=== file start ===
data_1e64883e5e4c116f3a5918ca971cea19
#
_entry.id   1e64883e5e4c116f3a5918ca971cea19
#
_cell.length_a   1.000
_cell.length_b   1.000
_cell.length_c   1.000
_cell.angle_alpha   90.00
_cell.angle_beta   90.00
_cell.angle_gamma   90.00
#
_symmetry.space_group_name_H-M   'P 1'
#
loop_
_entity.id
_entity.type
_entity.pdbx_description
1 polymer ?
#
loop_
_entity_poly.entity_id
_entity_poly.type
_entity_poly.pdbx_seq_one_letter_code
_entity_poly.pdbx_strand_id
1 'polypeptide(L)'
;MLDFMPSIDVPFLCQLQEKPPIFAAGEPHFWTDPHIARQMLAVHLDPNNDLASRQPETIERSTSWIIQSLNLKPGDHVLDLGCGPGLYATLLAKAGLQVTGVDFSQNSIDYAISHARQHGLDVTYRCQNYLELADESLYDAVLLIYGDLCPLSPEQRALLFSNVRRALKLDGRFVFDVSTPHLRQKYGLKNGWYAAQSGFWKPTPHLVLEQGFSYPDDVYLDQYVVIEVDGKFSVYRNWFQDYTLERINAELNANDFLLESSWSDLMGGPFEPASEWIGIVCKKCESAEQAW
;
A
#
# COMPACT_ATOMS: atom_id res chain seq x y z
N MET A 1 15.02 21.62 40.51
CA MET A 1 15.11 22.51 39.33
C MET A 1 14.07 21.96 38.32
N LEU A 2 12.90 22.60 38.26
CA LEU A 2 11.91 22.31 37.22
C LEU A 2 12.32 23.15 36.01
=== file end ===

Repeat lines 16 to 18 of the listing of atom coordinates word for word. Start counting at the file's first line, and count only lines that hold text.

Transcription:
_entity.type
_entity.pdbx_description
1 polymer ?